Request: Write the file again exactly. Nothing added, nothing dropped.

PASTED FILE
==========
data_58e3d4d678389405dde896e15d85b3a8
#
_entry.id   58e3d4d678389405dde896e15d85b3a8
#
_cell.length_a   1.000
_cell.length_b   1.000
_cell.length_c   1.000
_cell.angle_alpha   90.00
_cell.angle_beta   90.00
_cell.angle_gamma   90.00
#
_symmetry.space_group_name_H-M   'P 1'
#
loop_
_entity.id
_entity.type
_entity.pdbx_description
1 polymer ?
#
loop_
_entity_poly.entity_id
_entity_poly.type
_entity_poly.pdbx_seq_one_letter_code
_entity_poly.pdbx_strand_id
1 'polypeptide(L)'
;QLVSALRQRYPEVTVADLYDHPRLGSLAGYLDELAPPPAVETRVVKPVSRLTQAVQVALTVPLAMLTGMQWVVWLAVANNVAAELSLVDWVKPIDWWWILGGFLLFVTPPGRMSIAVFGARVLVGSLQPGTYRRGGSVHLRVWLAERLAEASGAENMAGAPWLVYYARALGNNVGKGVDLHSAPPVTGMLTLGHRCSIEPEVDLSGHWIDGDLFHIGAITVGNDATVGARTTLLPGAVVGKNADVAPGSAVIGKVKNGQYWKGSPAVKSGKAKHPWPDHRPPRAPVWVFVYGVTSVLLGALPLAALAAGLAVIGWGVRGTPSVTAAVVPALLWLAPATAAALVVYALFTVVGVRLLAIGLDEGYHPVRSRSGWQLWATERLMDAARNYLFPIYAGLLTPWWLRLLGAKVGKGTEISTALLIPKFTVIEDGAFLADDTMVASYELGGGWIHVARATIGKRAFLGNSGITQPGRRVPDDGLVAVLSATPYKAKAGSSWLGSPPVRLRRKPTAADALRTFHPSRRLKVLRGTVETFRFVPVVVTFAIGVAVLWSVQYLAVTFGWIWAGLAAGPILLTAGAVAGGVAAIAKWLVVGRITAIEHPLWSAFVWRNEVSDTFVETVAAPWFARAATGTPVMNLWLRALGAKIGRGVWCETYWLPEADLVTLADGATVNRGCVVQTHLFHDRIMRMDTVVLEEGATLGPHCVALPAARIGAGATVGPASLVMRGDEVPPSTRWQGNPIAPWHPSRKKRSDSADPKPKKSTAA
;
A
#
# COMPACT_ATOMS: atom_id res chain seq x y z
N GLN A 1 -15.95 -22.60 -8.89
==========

data_58e3d4d678389405dde896e15d85b3a8
#
_entry.id   58e3d4d678389405dde896e15d85b3a8
#
_cell.length_a   1.000
_cell.length_b   1.000
_cell.length_c   1.000
_cell.angle_alpha   90.00
_cell.angle_beta   90.00
_cell.angle_gamma   90.00
#
_symmetry.space_group_name_H-M   'P 1'
#
loop_
_entity.id
_entity.type
_entity.pdbx_description
1 polymer ?
#
loop_
_entity_poly.entity_id
_entity_poly.type
_entity_poly.pdbx_seq_one_letter_code
_entity_poly.pdbx_strand_id
1 'polypeptide(L)'
;QLVSALRQRYPEVTVADLYDHPRLGSLAGYLDELAPPPAVETRVVKPVSRLTQAVQVALTVPLAMLTGMQWVVWLAVANNVAAELSLVDWVKPIDWWWILGGFLLFVTPPGRMSIAVFGARVLVGSLQPGTYRRGGSVHLRVWLAERLAEASGAENMAGAPWLVYYARALGNNVGKGVDLHSAPPVTGMLTLGHRCSIEPEVDLSGHWIDGDLFHIGAITVGNDATVGARTTLLPGAVVGKNADVAPGSAVIGKVKNGQYWKGSPAVKSGKAKHPWPDHRPPRAPVWVFVYGVTSVLLGALPLAALAAGLAVIGWGVRGTPSVTAAVVPALLWLAPATAAALVVYALFTVVGVRLLAIGLDEGYHPVRSRSGWQLWATERLMDAARNYLFPIYAGLLTPWWLRLLGAKVGKGTEISTALLIPKFTVIEDGAFLADDTMVASYELGGGWIHVARATIGKRAFLGNSGITQPGRRVPDDGLVAVLSATPYKAKAGSSWLGSPPVRLRRKPTAADALRTFHPSRRLKVLRGTVETFRFVPVVVTFAIGVAVLWSVQYLAVTFGWIWAGLAAGPILLTAGAVAGGVAAIAKWLVVGRITAIEHPLWSAFVWRNEVSDTFVETVAAPWFARAATGTPVMNLWLRALGAKIGRGVWCETYWLPEADLVTLADGATVNRGCVVQTHLFHDRIMRMDTVVLEEGATLGPHCVALPAARIGAGATVGPASLVMRGDEVPPSTRWQGNPIAPWHPSRKKRSDSADPKPKKSTAA
;
A
#
# COMPACT_ATOMS: atom_id res chain seq x y z
N GLN A 1 -15.95 -22.60 -8.89